Theasteroid belt's largest bodies have drifted virtually alone since theircreation about 4.5 billion years ago, but each will soon receive a visit fromNASA's Dawn spacecraft.
Missionscientists hope to use Dawn'sobservations of the dwarf planet Ceres and asteroid Vesta to investigatethe solar system's structure and evolution, as well as shed new light on secretsof planet formation.
"Wetruly are going back in time, back to the dawn of the solar system," saidDavid Lindstrom, NASA's Dawnprogram scientist at theagency's Washington, D.C., headquarters, during a July mission briefing.
Dawn is setto rocket into space from Florida's Cape Canaveral Air Force Station on Thursday at 7:20 a.m. EDT(1120 GMT) aboard a Delta 2 booster. The launch will send the 2,685-pound(1,218-kilogram) Dawn spacecraft onan eight-year journey to the asteroid-rich zone between Mars and Jupiter.
Its launchwas scheduled for Wednesday, but bad weather prevented crews from fueling the second stage of theprobe's Delta 2rocket on Sunday, prompting the 24-hour delay. Delays launching Dawn's $449 million missionearlier this summer were expected to add about $25 million to the probe's totalcost, mission managers have said.
Together,Ceres and Vesta make up more than a third of the asteroid belt's mass. During Dawn's total 3-billion-mile(4.9-billion-kilometer) trip, it will make an orbital pit stop at each of the tworocky bodies before the mission ends in July 2015.
Thespacecraft's first visit is set for August 2011, when it will park itselfaround Vesta--an oblong asteroid 330 miles (530 kilometers) in diameter thathides an iron core beneath its rocky surface. The spacecraft will graduallyscan the dry rock's exterior during a 10-month visit, helping scientists toinvestigate how planets like Mars might have looked early in theirformation.
"It'ssort of like an archaeological trip where we're going to the ruins of anancient civilization," said Chris Russell, Dawn's principal investigatorat the University of California, Los Angeles.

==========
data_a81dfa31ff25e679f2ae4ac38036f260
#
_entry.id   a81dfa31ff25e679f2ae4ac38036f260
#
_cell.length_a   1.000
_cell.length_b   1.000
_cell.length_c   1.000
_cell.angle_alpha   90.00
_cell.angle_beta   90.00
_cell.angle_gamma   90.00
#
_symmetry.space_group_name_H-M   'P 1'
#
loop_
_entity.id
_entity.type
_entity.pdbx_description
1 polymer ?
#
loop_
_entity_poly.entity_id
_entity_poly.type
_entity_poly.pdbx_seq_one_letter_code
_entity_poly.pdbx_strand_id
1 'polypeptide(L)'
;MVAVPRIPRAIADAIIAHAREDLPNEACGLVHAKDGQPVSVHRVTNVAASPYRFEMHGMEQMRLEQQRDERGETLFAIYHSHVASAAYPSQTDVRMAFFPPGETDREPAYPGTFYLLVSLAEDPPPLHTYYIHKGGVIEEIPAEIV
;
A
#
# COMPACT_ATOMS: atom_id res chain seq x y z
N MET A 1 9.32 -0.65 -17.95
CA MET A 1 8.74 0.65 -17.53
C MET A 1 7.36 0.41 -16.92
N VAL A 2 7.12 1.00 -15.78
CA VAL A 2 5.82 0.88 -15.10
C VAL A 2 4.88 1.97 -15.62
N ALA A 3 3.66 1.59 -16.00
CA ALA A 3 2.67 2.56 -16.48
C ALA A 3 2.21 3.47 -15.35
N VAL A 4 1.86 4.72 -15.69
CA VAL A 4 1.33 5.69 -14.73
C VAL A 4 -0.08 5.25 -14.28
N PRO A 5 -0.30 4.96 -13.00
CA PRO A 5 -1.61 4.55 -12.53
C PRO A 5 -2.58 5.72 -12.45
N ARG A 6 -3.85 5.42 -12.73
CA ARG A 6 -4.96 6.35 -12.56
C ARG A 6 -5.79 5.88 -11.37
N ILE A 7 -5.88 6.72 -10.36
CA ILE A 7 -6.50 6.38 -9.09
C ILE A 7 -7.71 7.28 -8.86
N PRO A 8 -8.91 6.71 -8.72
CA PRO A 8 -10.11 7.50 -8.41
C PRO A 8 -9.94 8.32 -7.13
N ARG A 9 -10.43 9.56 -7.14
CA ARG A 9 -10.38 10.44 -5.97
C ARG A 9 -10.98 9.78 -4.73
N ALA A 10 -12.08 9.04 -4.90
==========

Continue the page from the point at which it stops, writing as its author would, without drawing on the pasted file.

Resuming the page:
Once Dawnhas fully scoped out the arid asteroid, it will put its lightweight ion drivein full gear to reach the Ceres, a Texas-sized dwarf planet roughly 585 miles(942 kilometers) indiameter, by February 2015.
Based onobservations made by the Hubble Space Telescope, astronomers think Ceres may harbor notonly a thin atmosphere, but also a thick layer of water ice beneath itssurface. If true, Ceres may boast nearly six times as much fresh water than isfound on Earth.
"If wediscover evidence of a subsurface ocean, than certainly it would be a highpriority to go back and explore in more detail," said Mark Sykes, a Dawnco-investigator at the Planetary Science Institute in Tucson, Ariz.
In additionto providing for life on Earth, astronomers think such sources of water couldhave played integral roles in planet formation.
To studythe asteroid belt's two biggest satellites, Dawn will use three differentinstruments: a large optical camera, a mapping spectrometer and a neutron andgamma-ray detector (GRaND).
The opticalcamera will create detailed maps of each body down to 230 feet (70 meters) per pixel for Vesta and 410 feet (125 meters) perpixel for Ceres. Working in less detail, Dawn's mapping spectrometer will scaneach object's surface for patches of minerals.
The GRaNDinstrument will use celestial radiation to deduce the basic elements present inboth Ceres and Vesta. If the instrument can peer deep enough below Ceres'surface, signs of frozen or liquid water may be detected.
NASA firstapproved the Dawn mission in 2001, but the program has since sufferedcancellations, postponements and several launch delays. Attempts to launch the probe in July went withoutsuccess due to bad weather, rocket booster glitches and difficulties arrangingtracking aircraft and ships to monitor the planned liftoff.
Technical and financial woes promptedNASA to order the mission to stand in October 2005 and ultimately scrap theflight in March 2006. But a reevaluation of the Dawn mission's difficulties bythe space agency ledto its reinstatement a few weeks after its cancellation.
In spite ofrecent accidental damage to the spacecraft's solar panel array and severaldelays this year, mission managers are confident Dawn will successfully beginits journey on Thursday.Should mission managers delay the probe's launch again, they will have untillate October to send Dawn spaceward; otherwise, the first launch opportunity tovisit both Ceres and Vesta won't open again until about 2022.
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Dave Mosher is currently a public relations executive at AST SpaceMobile, which aims to bring mobile broadband internet access to the half of humanity that currently lacks it. Before joining AST SpaceMobile, he was a senior correspondent at Insider and the online director at Popular Science. He has written for several news outlets in addition to Live Science and Space.com, including: Wired.com, National Geographic News, Scientific American, Simons Foundation and Discover Magazine.